It's not about the technology...

Jeremiah Owyang had a great line in the opening paragraphs of his most recent post: “Beware of plans or proposals that start with “Twitter Strategy” or “Facebook Strategy.” I could not agree more. Jeremiah's main point was that proper customer profiling should help define an appropriate social toolset. His statement is also valid, however, because social networking technologies are evolving too quickly to warrant strategies that are very platform-specific.

I think that Alvin Toffler may have called it first, back in 1970, when he laid out the timeline of humans' technology milestones (starting with fire!) and described how the pace of these milestones has been increasing exponentially since then. (The book is called Future Shock. I read it when I was 12, and it changed my life.) Some readers might be more familiar with Ray Kurzweil and his Singularity antics, but the big message is very much the same: the dominant technology of today will almost certainly not be the dominant technology of tomorrow.

Because social networking is enabled by technology, it’s easy to get lured into thinking about single platforms and miss the bigger (and cross-platform) picture. Some great examples of this can be found in the third-annual Social Media study of Inc. 500 companies, where 90% of the companies surveyed responded that they “currently use social media.” Here are four points that were of particular interest to me:
  • A full third of those companies surveyed do NOT monitor their brand online
  • Almost two thirds of those companies surveyed have no formal social networking guidelines for their employees
  • We see (no surprise) that adoption of Twitter and Facebook has occurred very rapidly
  • But we also learn that the use of message boards, online video, wikis and podcasting has leveled off or declined.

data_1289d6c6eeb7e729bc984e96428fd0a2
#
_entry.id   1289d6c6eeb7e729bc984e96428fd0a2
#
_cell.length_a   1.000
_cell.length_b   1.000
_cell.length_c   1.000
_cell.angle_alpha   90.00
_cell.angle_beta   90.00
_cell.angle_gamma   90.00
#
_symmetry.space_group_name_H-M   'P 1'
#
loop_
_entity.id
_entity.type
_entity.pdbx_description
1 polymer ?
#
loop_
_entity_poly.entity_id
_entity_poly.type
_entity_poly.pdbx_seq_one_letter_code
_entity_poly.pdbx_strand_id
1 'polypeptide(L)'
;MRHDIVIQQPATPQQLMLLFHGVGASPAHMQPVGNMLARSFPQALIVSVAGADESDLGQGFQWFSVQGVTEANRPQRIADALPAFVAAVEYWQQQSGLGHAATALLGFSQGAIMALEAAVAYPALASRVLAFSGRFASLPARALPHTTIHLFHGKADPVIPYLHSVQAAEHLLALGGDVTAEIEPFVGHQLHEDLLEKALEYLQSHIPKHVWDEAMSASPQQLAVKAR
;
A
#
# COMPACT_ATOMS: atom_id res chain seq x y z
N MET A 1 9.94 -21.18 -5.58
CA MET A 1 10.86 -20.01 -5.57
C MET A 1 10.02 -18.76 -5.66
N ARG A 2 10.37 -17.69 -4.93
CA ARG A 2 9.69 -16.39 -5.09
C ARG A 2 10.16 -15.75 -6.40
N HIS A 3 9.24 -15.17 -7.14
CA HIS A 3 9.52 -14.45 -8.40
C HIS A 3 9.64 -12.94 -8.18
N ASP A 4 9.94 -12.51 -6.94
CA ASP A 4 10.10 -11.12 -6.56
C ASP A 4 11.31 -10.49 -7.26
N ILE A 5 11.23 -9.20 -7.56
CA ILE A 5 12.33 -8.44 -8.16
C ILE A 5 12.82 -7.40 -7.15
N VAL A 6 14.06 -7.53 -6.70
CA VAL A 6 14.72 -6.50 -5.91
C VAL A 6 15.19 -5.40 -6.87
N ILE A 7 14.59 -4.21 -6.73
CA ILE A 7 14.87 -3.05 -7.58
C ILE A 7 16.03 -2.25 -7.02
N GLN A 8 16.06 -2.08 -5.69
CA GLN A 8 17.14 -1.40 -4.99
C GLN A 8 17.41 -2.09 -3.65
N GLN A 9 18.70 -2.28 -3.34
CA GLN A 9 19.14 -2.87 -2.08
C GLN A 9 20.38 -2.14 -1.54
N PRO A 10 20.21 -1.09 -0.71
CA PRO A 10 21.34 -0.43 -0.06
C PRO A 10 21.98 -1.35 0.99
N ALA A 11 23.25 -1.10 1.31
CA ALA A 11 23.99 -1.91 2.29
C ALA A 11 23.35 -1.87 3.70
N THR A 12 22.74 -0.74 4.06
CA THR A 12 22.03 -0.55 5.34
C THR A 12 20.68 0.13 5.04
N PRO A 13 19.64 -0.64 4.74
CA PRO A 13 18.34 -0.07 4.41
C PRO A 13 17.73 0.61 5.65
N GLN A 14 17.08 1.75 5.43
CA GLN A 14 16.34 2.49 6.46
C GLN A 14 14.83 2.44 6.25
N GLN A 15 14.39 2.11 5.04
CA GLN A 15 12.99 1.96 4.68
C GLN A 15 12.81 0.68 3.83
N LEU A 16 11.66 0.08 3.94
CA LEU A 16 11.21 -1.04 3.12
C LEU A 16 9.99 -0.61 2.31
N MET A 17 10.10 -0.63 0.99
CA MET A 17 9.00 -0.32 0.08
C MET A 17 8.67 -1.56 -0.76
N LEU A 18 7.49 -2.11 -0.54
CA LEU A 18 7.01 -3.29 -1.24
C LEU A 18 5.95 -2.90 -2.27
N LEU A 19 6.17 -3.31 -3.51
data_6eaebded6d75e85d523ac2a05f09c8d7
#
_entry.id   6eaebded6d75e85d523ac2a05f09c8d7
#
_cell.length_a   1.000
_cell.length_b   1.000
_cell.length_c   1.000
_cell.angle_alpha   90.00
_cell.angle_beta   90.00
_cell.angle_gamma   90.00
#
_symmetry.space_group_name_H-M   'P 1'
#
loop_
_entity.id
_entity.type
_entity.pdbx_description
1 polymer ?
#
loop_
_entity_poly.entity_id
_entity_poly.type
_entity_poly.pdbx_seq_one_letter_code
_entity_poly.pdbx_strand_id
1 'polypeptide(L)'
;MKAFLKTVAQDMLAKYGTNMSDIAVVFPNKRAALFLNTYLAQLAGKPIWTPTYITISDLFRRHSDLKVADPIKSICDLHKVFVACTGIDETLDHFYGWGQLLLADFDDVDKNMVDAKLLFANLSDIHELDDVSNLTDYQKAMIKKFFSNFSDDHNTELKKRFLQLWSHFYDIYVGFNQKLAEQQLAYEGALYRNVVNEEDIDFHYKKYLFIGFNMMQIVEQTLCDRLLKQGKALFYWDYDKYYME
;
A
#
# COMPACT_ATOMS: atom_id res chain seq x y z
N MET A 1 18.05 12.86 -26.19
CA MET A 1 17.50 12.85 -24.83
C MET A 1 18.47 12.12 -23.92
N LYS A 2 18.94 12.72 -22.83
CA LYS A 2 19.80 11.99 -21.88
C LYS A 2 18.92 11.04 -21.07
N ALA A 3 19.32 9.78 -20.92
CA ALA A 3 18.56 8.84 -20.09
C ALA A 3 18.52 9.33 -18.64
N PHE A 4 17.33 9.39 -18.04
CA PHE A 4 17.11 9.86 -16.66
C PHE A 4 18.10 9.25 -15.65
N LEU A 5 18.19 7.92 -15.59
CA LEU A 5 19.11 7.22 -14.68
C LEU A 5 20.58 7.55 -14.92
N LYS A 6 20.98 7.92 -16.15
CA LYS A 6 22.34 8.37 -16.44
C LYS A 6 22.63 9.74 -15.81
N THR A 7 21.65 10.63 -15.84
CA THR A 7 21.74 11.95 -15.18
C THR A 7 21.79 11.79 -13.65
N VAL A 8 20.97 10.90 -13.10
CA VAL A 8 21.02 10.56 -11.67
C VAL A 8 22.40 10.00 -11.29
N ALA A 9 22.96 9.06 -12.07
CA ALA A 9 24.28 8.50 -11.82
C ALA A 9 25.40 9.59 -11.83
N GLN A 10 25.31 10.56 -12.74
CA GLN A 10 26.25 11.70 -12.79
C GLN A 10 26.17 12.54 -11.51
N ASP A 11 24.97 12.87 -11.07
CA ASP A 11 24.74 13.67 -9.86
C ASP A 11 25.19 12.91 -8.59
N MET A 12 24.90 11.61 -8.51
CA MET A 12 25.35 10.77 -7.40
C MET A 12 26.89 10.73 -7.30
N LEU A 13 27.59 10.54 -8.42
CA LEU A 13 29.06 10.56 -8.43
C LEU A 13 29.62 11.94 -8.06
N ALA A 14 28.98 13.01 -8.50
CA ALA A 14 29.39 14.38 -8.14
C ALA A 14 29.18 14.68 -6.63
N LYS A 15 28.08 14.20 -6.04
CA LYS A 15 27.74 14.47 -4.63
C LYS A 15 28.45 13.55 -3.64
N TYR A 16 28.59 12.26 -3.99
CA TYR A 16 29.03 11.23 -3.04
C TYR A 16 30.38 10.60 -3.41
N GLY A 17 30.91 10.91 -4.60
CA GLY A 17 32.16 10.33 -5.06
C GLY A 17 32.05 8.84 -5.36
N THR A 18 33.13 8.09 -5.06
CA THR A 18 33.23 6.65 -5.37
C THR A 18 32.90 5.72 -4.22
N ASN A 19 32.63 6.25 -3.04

Wow- So let’s get this straight: Even as 90% of surveyed companies say they use social media, only 66% monitor their brand (eg: the results of their social media efforts) online? And only 33% set guidelines for how their employees should use these channels? In my mind this is an unmistakable (and inexcusable) example of using technology without strategy. It makes me cringe. Remember: whether it’s an online forum, or Twitter, or some future telepathic social hive: basic principles like monitoring and employee code of conduct must be defined. You are otherwise driving blind and setting yourself up for a PR disaster.

And regarding the final two points:  Why are some of the “traditional” social media no longer growing? I would like to think that it’s because companies are beginning to understand the different categories and appropriate uses of social media channels. And, that might be true in some cases. It’s equally likely, however, that organizations continue to jump from one new technology to the next, without a strategy that defines how a full suite of social networking channels could work in concert to support the needs of the organization and various market/customer segments.

Eventually, there will be other Twitters (it will be interesting to watch AOL bring its AIM client base into the modern era), so companies should be thinking about meeting the needs of “market segments whose profiles align with a Twitter-like product” vs. the service itself. Organizations should always be sure that a strategy, with goals and methods of measurement, has been defined before going live in a new social networking platform.

Of course this does not mean that our clients will not have a strategy for Facebook --  of course they will. It simply means that the roots of their strategies will be applicable to other social networking technologies as they evolve. It means that the strategy will account for other social channels and digital marketing efforts. It means that “success” will be defined and that we will measure against it. To do anything else is to leave yourself in a constant state of reaction.